An enduring power of attorney (EPA) is an important document in which you name a person (called your attorney) to act on your behalf and make decisions for you if you are unable to make decisions.
There are two types of EPAs, one for property and one for personal care and welfare. Property means everything that you own, including bank accounts, investments and so on. A personal care and welfare attorney is concerned with your health and welfare, such as where you are to live and ensuring you are properly cared for.
Life can be uncertain at times. Anyone at any age can have an accident or be hospitalised with a serious illness. Someone needs to make sure the mortgage and other bills are paid. Someone needs to ensure your children and other loved ones are being looked after if they were dependent on you. Someone should check that you are being properly cared for. Your attorney will do all of this for you. If you become incapacitated and have not signed an EPA, then a court application is required.
If you are unable to make decisions for yourself, and you have not signed an EPA, then an order from the Family Court would need to be sought. This can be an expensive and stressful process.
The list of people who can apply to the court includes a relative, a social worker, a medical doctor or the manager of the place where you are being cared for. The court can appoint a manager to look after your property. The court can also appoint a welfare guardian for your
personal care and welfare.
Getting these orders can take some time. The court is first required to appoint an independent lawyer to look into matters and report to the court.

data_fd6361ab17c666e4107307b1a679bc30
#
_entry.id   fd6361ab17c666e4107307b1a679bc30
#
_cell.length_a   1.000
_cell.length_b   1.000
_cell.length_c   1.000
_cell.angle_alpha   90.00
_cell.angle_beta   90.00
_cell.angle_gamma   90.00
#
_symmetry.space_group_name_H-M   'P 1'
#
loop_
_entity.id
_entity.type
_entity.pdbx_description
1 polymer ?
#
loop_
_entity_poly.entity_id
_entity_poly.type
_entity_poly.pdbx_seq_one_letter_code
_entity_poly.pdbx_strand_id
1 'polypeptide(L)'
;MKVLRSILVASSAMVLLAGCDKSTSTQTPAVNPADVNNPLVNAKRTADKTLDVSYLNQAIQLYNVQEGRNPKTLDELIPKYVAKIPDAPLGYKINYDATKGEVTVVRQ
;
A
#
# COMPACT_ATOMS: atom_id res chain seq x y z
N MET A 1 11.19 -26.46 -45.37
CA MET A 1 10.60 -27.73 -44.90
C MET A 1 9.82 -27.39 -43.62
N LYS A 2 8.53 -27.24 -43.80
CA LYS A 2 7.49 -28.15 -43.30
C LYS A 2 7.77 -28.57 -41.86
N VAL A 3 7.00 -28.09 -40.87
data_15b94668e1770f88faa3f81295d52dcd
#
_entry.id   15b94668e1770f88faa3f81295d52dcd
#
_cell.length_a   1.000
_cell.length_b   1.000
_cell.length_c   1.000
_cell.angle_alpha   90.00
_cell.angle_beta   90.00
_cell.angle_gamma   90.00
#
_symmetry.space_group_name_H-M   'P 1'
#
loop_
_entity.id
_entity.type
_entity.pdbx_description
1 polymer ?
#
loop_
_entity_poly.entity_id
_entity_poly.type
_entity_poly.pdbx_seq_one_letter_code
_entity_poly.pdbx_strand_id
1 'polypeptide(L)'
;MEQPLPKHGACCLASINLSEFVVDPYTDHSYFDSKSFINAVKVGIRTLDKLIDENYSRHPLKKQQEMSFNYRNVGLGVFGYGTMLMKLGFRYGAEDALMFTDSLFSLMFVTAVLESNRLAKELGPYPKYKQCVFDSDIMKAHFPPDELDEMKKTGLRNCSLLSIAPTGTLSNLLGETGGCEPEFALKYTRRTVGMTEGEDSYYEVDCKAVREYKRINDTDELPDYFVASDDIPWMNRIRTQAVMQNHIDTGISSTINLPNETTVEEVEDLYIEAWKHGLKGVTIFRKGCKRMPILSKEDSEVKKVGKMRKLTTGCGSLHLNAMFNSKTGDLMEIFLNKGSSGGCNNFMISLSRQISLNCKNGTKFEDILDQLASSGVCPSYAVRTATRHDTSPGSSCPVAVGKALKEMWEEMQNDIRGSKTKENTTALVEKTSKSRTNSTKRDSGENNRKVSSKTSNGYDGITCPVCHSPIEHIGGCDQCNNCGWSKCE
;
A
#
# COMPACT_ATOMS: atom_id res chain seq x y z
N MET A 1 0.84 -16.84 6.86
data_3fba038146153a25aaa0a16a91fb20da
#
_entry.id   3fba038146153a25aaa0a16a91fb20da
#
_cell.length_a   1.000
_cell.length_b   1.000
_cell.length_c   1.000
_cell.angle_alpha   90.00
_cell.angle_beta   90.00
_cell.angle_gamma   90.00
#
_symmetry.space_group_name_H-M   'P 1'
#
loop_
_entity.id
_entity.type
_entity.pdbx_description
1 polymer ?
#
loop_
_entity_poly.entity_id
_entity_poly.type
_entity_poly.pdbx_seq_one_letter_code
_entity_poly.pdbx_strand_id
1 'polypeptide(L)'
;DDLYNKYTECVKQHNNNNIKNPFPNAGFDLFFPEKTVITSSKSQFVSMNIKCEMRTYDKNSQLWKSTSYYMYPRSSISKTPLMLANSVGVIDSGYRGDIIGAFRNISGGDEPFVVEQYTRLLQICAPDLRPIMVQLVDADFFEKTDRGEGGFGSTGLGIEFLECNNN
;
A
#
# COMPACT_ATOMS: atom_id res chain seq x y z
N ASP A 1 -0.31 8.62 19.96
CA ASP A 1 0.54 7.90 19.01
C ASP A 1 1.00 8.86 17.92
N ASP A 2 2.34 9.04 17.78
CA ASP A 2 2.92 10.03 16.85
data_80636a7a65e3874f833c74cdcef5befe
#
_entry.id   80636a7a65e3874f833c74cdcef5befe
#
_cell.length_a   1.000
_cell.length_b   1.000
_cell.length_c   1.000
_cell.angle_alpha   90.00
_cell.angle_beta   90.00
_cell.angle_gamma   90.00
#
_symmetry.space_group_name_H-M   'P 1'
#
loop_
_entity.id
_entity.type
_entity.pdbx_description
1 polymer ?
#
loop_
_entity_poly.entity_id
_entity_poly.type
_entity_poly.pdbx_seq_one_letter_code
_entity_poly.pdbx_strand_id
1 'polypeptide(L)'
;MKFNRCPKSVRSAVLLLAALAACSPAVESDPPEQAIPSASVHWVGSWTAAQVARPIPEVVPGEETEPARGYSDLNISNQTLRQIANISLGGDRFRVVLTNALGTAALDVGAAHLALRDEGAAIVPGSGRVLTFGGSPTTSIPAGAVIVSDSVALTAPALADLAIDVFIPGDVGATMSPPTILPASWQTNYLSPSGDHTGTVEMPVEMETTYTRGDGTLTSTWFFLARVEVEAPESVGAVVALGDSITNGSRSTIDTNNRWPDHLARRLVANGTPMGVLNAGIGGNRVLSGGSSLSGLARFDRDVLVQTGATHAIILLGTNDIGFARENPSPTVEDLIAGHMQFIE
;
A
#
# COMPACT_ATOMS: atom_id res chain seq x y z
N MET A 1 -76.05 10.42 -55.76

The cost of the independent lawyer's report may be paid from your money. This adds to the cost of getting the Court orders.
Unlike an attorney appointed under an EPA, a property manager appointed by the court is obligated to report to the court every year providing full statements of account. Property managers and welfare guardians usually have to go back to the court every three years to seek reappointment. Again, there is a cost for all of this.
Before EPAs were introduced to New Zealand in 1988, it was quite common for people to sign a general power of attorney. However a general power of attorney has no legal effect if the person who gave the general power of attorney loses mental capacity (i.e. is no longer able to make decisions). General powers of attorney are useful for periods of temporary absence overseas or to allow someone to carry out a business transaction for you, but they do not usually provide a long-term solution.
If you want someone to be able to act for you when you can no longer manage your finances, then you need to arrange an EPA while you are still capable. A general power of attorney cannot be converted into an EPA once you are no longer capable.
You can sign an EPA if you are over the age of 18. You must be competent to make decisions for yourself. If you do not have the necessary mental competence, then the EPA will not be valid. In the case of elderly people or others who may not have full mental capacity, it is usually wise to get a doctor’s certificate before they sign the EPA. The doctor needs to be satisfied that the donor understands what an EPA is and how much authority is being given to the attorney by the EPA.
You need to think very carefully about naming the right person or people in your EPAs. You are giving them a lot of responsibility. In addition, your attorney or attorneys may be called on to make decisions when you are no longer able to do so and you will not be able to monitor your attorneys actions.